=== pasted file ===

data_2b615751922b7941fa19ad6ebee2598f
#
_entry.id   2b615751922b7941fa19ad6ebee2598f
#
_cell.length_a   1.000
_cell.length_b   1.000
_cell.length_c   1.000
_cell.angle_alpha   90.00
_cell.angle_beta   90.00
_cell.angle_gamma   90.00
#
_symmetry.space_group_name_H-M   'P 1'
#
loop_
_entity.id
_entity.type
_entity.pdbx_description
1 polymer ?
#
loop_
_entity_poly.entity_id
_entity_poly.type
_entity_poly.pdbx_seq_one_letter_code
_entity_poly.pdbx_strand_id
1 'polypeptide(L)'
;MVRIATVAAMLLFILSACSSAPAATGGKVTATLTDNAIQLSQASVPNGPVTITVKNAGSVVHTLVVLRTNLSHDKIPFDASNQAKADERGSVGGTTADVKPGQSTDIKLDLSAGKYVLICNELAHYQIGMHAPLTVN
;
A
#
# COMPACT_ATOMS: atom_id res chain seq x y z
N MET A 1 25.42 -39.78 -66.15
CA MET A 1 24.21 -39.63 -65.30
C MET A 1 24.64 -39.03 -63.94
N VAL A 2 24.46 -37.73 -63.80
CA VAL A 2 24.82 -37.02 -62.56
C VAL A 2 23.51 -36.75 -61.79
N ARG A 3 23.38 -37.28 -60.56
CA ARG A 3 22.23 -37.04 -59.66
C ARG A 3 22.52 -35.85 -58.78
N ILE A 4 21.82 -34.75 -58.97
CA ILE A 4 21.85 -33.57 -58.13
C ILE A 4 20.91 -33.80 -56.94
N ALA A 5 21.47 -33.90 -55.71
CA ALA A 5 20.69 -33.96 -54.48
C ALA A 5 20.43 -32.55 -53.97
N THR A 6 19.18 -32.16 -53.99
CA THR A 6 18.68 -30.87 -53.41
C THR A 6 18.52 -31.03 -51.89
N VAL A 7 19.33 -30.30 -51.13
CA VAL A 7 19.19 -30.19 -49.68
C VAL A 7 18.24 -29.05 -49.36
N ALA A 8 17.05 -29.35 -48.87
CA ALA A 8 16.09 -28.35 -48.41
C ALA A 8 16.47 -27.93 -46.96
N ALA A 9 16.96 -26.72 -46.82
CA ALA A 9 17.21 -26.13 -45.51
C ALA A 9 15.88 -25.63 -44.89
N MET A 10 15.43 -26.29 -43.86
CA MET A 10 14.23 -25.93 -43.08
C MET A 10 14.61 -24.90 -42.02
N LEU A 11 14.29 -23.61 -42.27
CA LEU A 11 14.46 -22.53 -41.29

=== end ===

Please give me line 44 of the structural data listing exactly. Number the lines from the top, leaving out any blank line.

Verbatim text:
CA ALA A 5 20.69 -33.96 -54.48